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Kingston, Jamaica, October 22, 2010—
IFC, a member of the World Bank Group, has partnered with the Development Bank of Jamaica, to help the bank improve divestment transactions, ensuring a more efficient and transparent process that follows international best practices. The initiative seeks to support the government of Jamaica in its efforts to have greater private sector involvement through the divestment of non-core assets.
With the support of the Canadian International Development Agency, about 30 key representatives involved in the divestment of public enterprises participated in a seminar held in Kingston. The seminar included sessions on creating and empowering an enterprise team to design and implement the divestment program, traditional and hybrid modalities, key elements of the process, and execution of divestments in a transparent manner.
”IFC’s support is significant, especially now that we are seeking to broaden the ownership and management of public entities through our divestment program. It is a very timely intervention, and we welcome the opportunity to acquire best practices in this area,” said Milverton Reynolds, Managing Director of the Development Bank of Jamaica. “I wish to express our appreciation to IFC for its assistance and look forward to collaborating with the organization on many other initiatives in the future.”
The divestment program, implemented in Jamaica by the Development Bank of Jamaica, seeks to ease the fiscal burden on the government, while achieving greater levels of efficiency in the operation of state-owned enterprises that have been divested. These transactions, if structured appropriately, can help improve infrastructure and service delivery for the population and decrease direct investment by government in state-owned enterprises, thereby ensuring long-term sustainable benefits.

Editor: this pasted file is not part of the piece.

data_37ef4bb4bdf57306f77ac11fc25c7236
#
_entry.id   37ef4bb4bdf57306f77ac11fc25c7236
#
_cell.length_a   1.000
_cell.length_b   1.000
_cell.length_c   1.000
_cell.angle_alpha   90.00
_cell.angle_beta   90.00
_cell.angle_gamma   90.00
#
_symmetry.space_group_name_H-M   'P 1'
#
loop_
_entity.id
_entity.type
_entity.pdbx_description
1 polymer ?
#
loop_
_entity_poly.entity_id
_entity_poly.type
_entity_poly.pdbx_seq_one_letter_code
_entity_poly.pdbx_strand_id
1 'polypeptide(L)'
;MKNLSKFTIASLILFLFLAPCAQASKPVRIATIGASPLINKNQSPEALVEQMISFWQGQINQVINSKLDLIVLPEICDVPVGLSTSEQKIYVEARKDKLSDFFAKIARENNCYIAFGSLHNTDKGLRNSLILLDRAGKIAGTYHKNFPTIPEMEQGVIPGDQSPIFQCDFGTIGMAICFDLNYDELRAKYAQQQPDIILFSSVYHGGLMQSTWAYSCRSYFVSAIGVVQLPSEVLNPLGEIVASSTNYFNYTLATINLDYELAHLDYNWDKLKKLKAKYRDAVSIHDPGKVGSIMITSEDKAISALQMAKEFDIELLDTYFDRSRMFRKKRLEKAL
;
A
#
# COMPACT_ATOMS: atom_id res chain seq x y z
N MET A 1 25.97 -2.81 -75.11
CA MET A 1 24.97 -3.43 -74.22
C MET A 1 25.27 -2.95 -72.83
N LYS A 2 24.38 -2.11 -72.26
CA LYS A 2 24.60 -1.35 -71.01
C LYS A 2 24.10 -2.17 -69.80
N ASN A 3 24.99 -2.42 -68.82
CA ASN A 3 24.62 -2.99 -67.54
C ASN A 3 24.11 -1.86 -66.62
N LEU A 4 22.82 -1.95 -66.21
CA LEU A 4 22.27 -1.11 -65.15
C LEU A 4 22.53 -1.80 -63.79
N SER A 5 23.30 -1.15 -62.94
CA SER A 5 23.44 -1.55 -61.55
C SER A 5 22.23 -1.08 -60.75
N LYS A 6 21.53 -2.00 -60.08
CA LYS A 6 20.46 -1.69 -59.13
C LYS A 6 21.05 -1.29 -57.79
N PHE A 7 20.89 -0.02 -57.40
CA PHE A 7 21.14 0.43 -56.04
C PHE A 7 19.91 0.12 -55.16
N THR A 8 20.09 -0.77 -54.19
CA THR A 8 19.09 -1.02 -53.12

“Through this partnership, IFC is contributing to building local capacity to help the government increase its fiscal space and improve efficiency,” said Kalim Shah, IFC Resident Representative for Jamaica. “Well-structured divestments will generate greater levels of efficiency aided by the injection of private capital and expertise as well as more resources that can be used to meet critical expenditures, including social services.”
Since its founding in 1956, IFC has committed $1.25 billion in the Caribbean private sector. IFC’s strategy in the region aims to diversify the economies and strengthen private sector competitiveness in order to stimulate economic growth and job creation.
IFC, a member of the World Bank Group, is the largest global development institution focused on the private sector in developing countries. We create opportunity for people to escape poverty and improve their lives. We do so by providing financing to help businesses employ more people and supply essential services, by mobilizing capital from others, and by delivering advisory services to ensure sustainable development. In a time of global economic uncertainty, our new investments climbed to a record $18 billion in fiscal 2010. For more information, visit
About Development Bank of Jamaica
The Development Bank of Jamaica is a development institution whose mission is to facilitate the growth and development of enterprises in the productive sectors of the Jamaican economy. In fulfilling its mandate, the bank provides medium and long-term financing solutions through alliances with Approved Financial Institutions with an emphasis on small and medium enterprises, direct lending for large projects in strategic areas, and the management and privatization of national assets and investments.
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